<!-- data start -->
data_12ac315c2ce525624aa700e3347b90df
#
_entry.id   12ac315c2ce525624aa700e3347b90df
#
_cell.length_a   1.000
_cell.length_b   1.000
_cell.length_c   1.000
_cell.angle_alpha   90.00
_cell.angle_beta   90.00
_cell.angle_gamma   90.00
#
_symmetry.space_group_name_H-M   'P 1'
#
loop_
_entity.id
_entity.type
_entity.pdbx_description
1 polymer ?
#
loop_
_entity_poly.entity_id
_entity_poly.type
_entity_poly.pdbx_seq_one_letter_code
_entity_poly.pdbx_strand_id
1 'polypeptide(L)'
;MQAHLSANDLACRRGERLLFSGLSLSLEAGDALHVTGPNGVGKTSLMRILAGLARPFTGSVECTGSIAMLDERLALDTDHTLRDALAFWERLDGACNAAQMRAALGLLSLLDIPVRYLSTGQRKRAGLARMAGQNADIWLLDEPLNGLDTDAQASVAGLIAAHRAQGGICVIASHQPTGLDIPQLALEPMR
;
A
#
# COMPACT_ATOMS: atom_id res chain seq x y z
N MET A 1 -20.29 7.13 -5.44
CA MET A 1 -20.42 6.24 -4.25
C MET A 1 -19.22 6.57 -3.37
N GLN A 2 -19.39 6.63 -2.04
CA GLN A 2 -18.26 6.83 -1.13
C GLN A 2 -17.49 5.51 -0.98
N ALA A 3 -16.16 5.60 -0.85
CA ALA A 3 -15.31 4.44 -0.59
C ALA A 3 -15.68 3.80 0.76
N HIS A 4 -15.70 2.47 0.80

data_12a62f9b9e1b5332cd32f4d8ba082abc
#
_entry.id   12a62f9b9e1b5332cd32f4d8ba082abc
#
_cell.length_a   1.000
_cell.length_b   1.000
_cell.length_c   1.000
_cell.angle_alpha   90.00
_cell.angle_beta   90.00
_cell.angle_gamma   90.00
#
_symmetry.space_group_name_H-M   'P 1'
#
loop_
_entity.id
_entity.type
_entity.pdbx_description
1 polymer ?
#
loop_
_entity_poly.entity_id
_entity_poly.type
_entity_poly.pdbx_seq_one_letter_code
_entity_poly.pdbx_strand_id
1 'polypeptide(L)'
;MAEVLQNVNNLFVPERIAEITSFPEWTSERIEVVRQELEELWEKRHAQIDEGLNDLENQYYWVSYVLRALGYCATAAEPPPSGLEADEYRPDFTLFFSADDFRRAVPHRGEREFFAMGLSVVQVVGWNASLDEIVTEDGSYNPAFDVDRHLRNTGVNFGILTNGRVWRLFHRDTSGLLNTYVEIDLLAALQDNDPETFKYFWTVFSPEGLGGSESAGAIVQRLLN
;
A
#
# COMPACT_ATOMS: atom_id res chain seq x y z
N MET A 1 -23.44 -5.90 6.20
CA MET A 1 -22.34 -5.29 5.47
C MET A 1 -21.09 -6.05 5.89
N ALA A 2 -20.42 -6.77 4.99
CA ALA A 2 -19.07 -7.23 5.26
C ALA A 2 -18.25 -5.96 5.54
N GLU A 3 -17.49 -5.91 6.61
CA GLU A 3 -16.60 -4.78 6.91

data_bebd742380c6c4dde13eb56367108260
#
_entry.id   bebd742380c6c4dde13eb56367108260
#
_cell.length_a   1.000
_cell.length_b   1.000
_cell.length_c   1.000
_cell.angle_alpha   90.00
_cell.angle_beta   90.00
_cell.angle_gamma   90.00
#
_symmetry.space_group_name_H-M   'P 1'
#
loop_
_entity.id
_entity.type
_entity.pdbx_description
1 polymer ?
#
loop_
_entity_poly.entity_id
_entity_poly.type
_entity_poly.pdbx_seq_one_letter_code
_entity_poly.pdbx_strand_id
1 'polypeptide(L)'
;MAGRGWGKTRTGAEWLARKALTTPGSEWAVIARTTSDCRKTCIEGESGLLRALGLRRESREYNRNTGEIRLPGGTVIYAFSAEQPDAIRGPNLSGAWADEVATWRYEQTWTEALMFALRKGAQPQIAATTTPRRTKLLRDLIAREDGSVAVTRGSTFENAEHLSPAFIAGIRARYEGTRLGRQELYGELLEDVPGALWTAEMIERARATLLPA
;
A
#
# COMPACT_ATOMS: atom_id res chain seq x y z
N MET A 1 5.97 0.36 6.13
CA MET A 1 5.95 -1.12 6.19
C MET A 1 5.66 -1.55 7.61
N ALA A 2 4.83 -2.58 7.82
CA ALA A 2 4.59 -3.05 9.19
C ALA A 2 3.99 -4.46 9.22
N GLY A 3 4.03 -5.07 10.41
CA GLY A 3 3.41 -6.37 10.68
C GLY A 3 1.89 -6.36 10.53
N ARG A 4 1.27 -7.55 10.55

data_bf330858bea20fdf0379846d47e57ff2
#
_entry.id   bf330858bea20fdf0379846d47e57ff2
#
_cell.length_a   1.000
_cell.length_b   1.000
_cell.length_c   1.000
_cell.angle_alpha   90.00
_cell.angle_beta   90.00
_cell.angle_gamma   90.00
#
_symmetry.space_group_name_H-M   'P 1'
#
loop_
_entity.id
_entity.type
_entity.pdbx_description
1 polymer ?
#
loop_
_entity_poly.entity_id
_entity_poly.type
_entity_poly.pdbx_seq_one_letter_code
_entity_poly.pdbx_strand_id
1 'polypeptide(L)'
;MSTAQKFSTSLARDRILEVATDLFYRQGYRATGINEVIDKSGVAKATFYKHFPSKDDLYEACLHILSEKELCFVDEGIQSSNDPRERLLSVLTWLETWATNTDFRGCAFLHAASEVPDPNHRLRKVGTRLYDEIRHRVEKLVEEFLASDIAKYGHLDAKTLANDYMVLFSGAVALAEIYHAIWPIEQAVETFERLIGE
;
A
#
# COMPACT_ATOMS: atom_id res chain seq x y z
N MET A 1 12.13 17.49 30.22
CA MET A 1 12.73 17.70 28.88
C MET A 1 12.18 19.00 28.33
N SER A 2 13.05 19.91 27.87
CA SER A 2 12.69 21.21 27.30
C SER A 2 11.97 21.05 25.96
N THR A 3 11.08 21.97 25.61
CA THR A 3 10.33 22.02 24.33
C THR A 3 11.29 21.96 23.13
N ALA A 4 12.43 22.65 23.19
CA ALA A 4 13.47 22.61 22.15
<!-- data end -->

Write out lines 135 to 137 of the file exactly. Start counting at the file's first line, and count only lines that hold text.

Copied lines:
_entity.pdbx_description
1 polymer ?
#